Retirement Stocks

Those who would like a nest egg stashed away for their later years will often seek retirement stocks, stocks with a good margin of safety as well as intrinsic stock value. Retirement stocks often pay dividends as well. The point is to have a steady income from ones portfolio while individual stocks still appreciate in value over the years. There is a conservative, buy and hold investing aspect to retirement stocks that requires a balanced stock portfolio. It also requires that investors still pay attention to what they have in their portfolio with both fundamental and stock technical analysis. The point of retirement stocks is that the well-chosen ones are profitable and don’t necessarily require minute by minute attention by the retiree who would like to devote more time and effort to learning how to sail, garden, improve his tennis backhand, or familiarize himself with the art galleries of the world. Nevertheless, the world of stocks has the tendency to change, which is what keeps making profits for traders using Candlestick analysis as a guide. Even with well-chosen retirement stocks such as consumer stocks stalwarts like Proctor & Gamble, Coca Cola, or Clorox, a little attention to the market using Candlestick patterns allows prospective retirees to pick stocks that are currently under priced and helps retirees rid their portfolios of stocks that are ready to fall in value.

The point of balancing a portfolio of retirement stocks is that economic conditions can drive stocks in different directions. During a recession consumer stocks often go up in price while growth stocks may falter. During a recovery growth stocks may take off again while consumer stocks will settle back into their usual routine. When oil stocks and oil futures go up in price, industrial stocks and transportation stocks often suffer, and vice versa. By diversifying a stock portfolio a retiree spreads his investment risk over several stocks in several market sectors. A valid concern in picking stocks is just how many stocks to choose. A wider range of well-chosen stocks helps diversify investment risk. By picking too many stocks the prospective retiree needs to devote time to following his stocks when he may prefer to take his wife out to lunch or stroll along the beach. He may also dilute the profits that he could have achieved from successfully investing in start-ups. Although a portfolio of retirement stocks will often be mostly large cap stocks, adding a couple of stocks with the potential for substantial growth may be a good idea, providing that the investor takes a close look at Candlestick chart formations to make sure that his choices are not ready for a market correction just as he buys the stocks.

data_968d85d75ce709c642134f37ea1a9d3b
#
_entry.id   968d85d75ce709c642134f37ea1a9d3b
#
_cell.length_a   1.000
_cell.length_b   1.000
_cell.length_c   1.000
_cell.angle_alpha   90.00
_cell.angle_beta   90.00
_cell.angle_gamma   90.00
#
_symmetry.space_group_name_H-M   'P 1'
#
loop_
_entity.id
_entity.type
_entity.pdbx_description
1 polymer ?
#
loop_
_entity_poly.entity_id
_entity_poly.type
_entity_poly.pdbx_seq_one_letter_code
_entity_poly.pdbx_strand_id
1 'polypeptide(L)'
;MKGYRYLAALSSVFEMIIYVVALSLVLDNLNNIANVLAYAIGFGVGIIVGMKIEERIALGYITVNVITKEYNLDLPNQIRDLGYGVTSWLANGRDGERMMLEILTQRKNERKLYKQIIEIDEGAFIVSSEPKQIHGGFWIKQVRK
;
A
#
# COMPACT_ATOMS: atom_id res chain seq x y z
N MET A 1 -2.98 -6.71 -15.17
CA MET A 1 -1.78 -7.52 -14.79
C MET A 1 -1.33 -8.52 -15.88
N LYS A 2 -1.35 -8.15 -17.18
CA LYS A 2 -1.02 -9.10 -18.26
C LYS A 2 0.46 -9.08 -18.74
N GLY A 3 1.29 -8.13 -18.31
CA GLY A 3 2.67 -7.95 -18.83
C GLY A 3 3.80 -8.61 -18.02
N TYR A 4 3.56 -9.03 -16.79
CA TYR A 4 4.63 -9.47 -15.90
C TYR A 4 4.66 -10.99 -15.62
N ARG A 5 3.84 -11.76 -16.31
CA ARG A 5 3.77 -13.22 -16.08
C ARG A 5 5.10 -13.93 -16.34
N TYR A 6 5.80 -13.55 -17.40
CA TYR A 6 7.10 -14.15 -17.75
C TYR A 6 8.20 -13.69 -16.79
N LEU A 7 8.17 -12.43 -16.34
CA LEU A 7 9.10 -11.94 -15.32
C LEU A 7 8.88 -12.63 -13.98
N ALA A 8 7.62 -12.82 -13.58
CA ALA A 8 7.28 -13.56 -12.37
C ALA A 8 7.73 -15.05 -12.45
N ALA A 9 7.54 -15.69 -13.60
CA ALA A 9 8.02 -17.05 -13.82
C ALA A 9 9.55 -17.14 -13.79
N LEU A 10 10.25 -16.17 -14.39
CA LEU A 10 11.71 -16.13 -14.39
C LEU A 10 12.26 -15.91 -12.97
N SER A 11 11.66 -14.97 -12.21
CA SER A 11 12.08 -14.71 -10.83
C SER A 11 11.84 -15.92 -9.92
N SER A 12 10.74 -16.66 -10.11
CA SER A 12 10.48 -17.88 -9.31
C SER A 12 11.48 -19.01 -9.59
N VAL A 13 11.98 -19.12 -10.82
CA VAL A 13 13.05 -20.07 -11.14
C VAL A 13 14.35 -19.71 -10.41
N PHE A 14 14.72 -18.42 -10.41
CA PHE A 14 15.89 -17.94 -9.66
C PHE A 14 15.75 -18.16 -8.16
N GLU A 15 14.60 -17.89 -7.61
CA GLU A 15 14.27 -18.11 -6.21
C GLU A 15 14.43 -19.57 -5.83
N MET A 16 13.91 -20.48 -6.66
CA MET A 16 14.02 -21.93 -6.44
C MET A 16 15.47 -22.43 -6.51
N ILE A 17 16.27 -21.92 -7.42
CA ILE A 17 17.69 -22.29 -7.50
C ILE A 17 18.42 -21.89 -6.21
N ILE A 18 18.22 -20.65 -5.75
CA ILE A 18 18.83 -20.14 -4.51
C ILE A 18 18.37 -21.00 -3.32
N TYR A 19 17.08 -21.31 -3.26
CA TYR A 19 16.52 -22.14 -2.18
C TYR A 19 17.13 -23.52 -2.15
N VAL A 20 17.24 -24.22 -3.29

When choosing stocks entry price is always important. Many good stocks for the long run have already been discounted by the market. The time to buy these stocks is when they are at their lowest price. This may be during a general market reversal or may have to do with the individual stock itself. Smart investors looking towards retirement pick strong stocks based upon fundamentals and then buy stocks based on technical analysis with Candlestick stock charts.